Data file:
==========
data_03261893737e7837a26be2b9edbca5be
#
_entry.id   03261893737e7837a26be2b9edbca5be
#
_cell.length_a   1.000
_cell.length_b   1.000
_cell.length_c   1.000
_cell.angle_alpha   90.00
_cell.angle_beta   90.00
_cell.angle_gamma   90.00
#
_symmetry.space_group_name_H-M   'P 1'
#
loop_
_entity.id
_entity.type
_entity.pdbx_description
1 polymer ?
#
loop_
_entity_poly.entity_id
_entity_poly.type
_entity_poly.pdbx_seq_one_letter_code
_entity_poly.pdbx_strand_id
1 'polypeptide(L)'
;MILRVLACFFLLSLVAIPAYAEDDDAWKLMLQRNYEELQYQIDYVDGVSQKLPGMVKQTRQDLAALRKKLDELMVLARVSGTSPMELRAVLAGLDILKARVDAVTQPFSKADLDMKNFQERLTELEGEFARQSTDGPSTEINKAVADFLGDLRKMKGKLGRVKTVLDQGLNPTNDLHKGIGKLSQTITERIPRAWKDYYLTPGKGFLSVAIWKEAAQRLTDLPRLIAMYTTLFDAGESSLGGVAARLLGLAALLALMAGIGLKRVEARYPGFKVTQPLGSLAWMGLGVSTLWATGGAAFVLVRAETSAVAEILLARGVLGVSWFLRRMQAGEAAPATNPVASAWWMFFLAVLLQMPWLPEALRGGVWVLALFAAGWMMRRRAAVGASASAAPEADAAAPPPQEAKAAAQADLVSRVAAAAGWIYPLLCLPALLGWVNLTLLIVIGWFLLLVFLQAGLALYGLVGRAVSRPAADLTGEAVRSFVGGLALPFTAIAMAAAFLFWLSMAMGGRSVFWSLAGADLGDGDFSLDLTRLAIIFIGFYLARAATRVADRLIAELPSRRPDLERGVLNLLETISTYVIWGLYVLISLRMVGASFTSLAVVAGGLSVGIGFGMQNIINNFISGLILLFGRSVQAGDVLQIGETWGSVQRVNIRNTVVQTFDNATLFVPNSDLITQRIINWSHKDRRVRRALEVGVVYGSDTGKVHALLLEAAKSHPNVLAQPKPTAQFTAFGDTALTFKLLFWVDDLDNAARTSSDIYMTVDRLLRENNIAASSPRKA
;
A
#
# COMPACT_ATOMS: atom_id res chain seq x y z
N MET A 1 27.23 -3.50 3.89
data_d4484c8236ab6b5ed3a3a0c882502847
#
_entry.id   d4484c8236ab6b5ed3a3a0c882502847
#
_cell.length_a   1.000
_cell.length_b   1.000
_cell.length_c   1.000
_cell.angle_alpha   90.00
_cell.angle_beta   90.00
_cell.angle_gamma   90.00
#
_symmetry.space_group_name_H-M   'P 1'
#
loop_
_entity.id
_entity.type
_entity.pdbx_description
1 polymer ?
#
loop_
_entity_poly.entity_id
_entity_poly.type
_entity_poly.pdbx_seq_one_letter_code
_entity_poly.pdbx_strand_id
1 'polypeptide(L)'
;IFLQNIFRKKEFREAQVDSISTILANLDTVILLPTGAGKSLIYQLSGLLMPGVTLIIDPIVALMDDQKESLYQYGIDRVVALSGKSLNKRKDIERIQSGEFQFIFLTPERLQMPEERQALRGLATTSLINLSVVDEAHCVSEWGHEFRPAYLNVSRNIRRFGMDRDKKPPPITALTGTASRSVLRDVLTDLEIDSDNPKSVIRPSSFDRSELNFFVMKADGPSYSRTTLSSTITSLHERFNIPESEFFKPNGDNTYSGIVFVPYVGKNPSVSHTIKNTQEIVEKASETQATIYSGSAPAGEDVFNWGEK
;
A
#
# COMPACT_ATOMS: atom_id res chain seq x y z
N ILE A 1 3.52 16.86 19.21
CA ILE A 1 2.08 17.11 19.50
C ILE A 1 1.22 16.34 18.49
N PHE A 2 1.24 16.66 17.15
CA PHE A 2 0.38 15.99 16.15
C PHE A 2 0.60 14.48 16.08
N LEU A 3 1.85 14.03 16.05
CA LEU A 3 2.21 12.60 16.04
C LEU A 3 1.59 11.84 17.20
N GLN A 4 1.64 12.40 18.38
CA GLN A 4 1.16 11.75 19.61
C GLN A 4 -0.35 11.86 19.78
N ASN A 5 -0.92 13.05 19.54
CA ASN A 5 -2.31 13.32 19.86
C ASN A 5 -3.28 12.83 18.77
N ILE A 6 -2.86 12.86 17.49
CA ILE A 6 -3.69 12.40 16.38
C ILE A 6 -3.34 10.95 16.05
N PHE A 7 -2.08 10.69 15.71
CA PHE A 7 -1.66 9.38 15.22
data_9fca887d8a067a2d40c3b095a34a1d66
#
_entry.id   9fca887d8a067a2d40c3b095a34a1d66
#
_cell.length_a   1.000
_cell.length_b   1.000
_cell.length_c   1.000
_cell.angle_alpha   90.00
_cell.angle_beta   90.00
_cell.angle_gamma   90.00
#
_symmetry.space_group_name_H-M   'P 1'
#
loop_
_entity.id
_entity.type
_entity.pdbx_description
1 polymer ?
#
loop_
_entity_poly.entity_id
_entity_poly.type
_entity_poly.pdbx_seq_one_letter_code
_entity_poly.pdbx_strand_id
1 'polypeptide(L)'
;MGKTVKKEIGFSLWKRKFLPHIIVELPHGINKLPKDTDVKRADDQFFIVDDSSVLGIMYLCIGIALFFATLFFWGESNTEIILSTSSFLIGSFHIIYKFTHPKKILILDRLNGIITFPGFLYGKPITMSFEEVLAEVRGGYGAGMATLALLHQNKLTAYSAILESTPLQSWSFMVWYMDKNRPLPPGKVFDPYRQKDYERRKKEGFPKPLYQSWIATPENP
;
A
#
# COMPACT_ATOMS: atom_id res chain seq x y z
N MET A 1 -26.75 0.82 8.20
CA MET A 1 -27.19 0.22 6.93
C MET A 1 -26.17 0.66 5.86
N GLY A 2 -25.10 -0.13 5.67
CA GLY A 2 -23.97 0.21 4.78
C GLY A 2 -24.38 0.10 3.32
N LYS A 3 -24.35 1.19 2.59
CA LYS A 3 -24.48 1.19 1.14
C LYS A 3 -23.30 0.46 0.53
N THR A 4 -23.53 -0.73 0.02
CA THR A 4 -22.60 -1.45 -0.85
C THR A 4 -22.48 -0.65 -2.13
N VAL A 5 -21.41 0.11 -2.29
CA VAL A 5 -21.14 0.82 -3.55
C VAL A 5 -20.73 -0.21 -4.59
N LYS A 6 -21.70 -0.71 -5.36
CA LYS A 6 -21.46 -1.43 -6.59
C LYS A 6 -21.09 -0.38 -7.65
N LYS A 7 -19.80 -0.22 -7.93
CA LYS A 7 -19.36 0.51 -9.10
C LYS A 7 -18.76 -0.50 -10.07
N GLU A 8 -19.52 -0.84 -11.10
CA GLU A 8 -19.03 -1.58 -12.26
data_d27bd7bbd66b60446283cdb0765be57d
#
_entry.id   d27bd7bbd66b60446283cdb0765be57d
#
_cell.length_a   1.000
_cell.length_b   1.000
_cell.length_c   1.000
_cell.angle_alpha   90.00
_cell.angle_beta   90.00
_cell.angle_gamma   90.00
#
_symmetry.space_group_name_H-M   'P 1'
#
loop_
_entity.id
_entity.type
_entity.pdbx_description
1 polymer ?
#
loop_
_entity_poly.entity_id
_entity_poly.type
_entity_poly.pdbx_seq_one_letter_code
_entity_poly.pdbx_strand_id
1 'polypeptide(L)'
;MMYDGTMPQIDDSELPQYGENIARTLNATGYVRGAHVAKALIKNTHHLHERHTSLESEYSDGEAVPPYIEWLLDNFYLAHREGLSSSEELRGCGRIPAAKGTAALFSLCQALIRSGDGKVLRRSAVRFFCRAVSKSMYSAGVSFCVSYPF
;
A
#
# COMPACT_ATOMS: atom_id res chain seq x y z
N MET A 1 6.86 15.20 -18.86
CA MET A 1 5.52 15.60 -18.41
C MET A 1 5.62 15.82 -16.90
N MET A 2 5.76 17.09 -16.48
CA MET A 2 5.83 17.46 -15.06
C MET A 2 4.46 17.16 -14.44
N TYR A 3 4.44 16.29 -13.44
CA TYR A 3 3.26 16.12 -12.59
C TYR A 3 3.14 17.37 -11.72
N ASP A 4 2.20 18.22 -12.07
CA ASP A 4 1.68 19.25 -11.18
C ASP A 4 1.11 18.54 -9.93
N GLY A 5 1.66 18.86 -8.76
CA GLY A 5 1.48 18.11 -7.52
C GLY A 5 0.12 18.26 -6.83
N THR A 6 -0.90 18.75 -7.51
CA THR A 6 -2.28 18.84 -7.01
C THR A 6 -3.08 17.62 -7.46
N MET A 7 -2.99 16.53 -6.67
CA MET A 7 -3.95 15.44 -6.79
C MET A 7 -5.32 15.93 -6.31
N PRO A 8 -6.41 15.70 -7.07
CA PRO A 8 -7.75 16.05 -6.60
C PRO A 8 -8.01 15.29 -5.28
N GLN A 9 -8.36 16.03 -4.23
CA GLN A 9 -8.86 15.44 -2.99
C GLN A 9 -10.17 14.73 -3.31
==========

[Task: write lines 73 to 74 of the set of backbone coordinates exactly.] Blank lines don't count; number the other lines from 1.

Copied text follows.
C GLN A 4 -0.35 11.86 19.78
N ASN A 5 -0.92 13.05 19.54